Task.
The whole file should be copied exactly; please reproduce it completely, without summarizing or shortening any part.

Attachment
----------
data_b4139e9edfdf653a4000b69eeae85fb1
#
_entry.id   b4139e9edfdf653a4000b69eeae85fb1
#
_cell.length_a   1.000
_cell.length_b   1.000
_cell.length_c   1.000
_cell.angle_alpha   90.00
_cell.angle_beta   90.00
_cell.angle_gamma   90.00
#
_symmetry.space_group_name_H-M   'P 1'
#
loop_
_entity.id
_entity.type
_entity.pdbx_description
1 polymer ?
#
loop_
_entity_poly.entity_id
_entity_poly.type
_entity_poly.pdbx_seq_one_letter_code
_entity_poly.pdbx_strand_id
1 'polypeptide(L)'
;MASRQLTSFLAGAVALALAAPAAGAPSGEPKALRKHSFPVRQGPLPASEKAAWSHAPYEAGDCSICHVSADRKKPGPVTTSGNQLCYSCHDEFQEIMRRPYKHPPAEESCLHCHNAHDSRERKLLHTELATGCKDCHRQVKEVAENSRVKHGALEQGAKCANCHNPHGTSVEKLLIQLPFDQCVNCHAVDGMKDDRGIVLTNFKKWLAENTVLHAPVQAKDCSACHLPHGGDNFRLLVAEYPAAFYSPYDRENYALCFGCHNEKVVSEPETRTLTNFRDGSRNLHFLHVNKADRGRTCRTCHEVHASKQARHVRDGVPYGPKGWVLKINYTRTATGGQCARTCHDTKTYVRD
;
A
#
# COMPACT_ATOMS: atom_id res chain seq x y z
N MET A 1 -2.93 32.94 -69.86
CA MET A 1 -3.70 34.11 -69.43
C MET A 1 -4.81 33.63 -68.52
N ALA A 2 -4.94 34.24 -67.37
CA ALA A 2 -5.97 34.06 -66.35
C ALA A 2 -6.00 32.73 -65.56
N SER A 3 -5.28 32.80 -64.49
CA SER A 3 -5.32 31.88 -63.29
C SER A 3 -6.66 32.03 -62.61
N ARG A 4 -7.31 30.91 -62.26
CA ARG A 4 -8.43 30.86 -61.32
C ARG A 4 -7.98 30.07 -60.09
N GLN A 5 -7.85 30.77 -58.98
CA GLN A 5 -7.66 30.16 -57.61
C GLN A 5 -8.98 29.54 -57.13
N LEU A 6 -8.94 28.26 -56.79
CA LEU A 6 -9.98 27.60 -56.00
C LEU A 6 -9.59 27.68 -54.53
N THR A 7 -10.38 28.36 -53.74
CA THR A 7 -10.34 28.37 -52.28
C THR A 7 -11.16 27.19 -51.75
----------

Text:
data_b4139e9edfdf653a4000b69eeae85fb1
#
_entry.id   b4139e9edfdf653a4000b69eeae85fb1
#
_cell.length_a   1.000
_cell.length_b   1.000
_cell.length_c   1.000
_cell.angle_alpha   90.00
_cell.angle_beta   90.00
_cell.angle_gamma   90.00
#
_symmetry.space_group_name_H-M   'P 1'
#
loop_
_entity.id
_entity.type
_entity.pdbx_description
1 polymer ?
#
loop_
_entity_poly.entity_id
_entity_poly.type
_entity_poly.pdbx_seq_one_letter_code
_entity_poly.pdbx_strand_id
1 'polypeptide(L)'
;MASRQLTSFLAGAVALALAAPAAGAPSGEPKALRKHSFPVRQGPLPASEKAAWSHAPYEAGDCSICHVSADRKKPGPVTTSGNQLCYSCHDEFQEIMRRPYKHPPAEESCLHCHNAHDSRERKLLHTELATGCKDCHRQVKEVAENSRVKHGALEQGAKCANCHNPHGTSVEKLLIQLPFDQCVNCHAVDGMKDDRGIVLTNFKKWLAENTVLHAPVQAKDCSACHLPHGGDNFRLLVAEYPAAFYSPYDRENYALCFGCHNEKVVSEPETRTLTNFRDGSRNLHFLHVNKADRGRTCRTCHEVHASKQARHVRDGVPYGPKGWVLKINYTRTATGGQCARTCHDTKTYVRD
;
A
#
# COMPACT_ATOMS: atom_id res chain seq x y z
N MET A 1 -2.93 32.94 -69.86
CA MET A 1 -3.70 34.11 -69.43
C MET A 1 -4.81 33.63 -68.52
N ALA A 2 -4.94 34.24 -67.37
CA ALA A 2 -5.97 34.06 -66.35
C ALA A 2 -6.00 32.73 -65.56
N SER A 3 -5.28 32.80 -64.49
CA SER A 3 -5.32 31.88 -63.29
C SER A 3 -6.66 32.03 -62.61
N ARG A 4 -7.31 30.91 -62.26
CA ARG A 4 -8.43 30.86 -61.32
C ARG A 4 -7.98 30.07 -60.09
N GLN A 5 -7.85 30.77 -58.98
CA GLN A 5 -7.66 30.16 -57.61
C GLN A 5 -8.98 29.54 -57.13
N LEU A 6 -8.94 28.26 -56.79
CA LEU A 6 -9.98 27.60 -56.00
C LEU A 6 -9.59 27.68 -54.53
N THR A 7 -10.38 28.36 -53.74
CA THR A 7 -10.34 28.37 -52.28
C THR A 7 -11.16 27.19 -51.75